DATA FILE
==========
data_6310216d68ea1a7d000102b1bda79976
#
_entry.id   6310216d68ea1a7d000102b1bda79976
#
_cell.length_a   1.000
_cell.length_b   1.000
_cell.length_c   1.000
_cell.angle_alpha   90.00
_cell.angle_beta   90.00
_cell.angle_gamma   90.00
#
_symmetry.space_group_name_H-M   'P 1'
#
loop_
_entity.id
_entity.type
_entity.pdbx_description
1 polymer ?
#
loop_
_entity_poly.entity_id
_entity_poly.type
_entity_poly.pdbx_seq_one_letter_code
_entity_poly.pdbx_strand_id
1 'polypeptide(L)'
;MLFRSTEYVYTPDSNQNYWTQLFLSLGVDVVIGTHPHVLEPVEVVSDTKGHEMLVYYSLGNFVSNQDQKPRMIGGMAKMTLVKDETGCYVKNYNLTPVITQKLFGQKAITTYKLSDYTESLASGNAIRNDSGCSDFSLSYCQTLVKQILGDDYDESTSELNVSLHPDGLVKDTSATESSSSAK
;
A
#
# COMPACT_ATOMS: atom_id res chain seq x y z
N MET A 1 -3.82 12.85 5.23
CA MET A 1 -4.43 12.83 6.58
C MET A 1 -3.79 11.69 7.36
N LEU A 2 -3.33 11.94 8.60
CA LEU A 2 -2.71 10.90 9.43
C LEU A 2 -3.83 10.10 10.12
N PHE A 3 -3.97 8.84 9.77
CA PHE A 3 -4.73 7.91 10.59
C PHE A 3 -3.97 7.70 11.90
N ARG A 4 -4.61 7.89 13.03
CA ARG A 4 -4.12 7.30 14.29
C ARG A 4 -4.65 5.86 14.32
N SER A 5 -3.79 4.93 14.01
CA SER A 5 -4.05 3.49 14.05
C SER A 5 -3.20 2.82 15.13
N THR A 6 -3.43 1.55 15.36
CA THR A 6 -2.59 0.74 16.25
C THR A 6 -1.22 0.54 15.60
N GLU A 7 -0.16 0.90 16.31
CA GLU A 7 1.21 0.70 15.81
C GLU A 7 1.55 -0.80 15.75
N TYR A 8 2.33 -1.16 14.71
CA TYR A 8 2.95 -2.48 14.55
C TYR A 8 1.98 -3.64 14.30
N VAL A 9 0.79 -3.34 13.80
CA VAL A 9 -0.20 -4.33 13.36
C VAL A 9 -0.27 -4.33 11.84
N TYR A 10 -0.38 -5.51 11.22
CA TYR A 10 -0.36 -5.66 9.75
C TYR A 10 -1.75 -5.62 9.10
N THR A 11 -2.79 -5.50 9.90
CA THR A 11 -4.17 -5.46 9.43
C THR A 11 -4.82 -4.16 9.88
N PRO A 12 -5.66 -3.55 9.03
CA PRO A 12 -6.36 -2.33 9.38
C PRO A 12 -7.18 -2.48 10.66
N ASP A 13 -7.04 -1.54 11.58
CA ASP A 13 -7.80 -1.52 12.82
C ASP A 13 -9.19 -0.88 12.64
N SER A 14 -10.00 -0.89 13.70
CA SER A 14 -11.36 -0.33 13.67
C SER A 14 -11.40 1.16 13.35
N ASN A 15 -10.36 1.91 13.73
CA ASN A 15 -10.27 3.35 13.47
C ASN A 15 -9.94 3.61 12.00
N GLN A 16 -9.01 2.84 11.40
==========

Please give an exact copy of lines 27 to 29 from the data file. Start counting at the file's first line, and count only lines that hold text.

;
A
#